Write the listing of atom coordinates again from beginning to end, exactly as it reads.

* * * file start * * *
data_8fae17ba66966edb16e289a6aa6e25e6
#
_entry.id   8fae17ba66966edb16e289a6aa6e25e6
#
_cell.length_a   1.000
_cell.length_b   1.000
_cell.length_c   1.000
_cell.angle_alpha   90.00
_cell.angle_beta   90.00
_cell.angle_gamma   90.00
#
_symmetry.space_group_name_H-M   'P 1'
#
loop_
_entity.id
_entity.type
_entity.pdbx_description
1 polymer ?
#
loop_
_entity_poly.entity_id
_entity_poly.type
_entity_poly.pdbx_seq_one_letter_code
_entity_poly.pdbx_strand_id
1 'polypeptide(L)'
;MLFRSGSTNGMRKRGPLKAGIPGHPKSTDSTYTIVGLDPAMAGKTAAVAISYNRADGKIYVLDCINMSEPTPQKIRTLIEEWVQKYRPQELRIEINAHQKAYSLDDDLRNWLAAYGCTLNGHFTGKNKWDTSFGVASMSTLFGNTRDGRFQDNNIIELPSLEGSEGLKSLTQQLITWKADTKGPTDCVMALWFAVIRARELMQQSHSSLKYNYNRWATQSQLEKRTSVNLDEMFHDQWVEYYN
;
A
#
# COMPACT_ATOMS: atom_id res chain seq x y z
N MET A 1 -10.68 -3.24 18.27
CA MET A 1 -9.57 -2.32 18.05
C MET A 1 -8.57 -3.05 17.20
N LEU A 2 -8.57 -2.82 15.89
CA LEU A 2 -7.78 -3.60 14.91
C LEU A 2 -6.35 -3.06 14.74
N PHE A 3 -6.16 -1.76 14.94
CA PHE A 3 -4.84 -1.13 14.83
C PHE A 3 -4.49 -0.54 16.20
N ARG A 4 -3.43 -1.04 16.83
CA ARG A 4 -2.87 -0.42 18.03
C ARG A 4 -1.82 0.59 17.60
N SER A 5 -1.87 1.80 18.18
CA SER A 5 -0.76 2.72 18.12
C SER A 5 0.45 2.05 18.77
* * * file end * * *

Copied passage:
data_8fae17ba66966edb16e289a6aa6e25e6
#
_entry.id   8fae17ba66966edb16e289a6aa6e25e6
#
_cell.length_a   1.000
_cell.length_b   1.000
_cell.length_c   1.000
_cell.angle_alpha   90.00
_cell.angle_beta   90.00
_cell.angle_gamma   90.00
#
_symmetry.space_group_name_H-M   'P 1'
#
loop_
_entity.id
_entity.type
_entity.pdbx_description
1 polymer ?
#
loop_
_entity_poly.entity_id
_entity_poly.type
_entity_poly.pdbx_seq_one_letter_code
_entity_poly.pdbx_strand_id
1 'polypeptide(L)'
;MLFRSGSTNGMRKRGPLKAGIPGHPKSTDSTYTIVGLDPAMAGKTAAVAISYNRADGKIYVLDCINMSEPTPQKIRTLIEEWVQKYRPQELRIEINAHQKAYSLDDDLRNWLAAYGCTLNGHFTGKNKWDTSFGVASMSTLFGNTRDGRFQDNNIIELPSLEGSEGLKSLTQQLITWKADTKGPTDCVMALWFAVIRARELMQQSHSSLKYNYNRWATQSQLEKRTSVNLDEMFHDQWVEYYN
;
A
#
# COMPACT_ATOMS: atom_id res chain seq x y z
N MET A 1 -10.68 -3.24 18.27
CA MET A 1 -9.57 -2.32 18.05
C MET A 1 -8.57 -3.05 17.20
N LEU A 2 -8.57 -2.82 15.89
CA LEU A 2 -7.78 -3.60 14.91
C LEU A 2 -6.35 -3.06 14.74
N PHE A 3 -6.16 -1.76 14.94
CA PHE A 3 -4.84 -1.13 14.83
C PHE A 3 -4.49 -0.54 16.20
N ARG A 4 -3.43 -1.04 16.83
CA ARG A 4 -2.87 -0.42 18.03
C ARG A 4 -1.82 0.59 17.60
N SER A 5 -1.87 1.80 18.18
CA SER A 5 -0.76 2.72 18.12
C SER A 5 0.45 2.05 18.77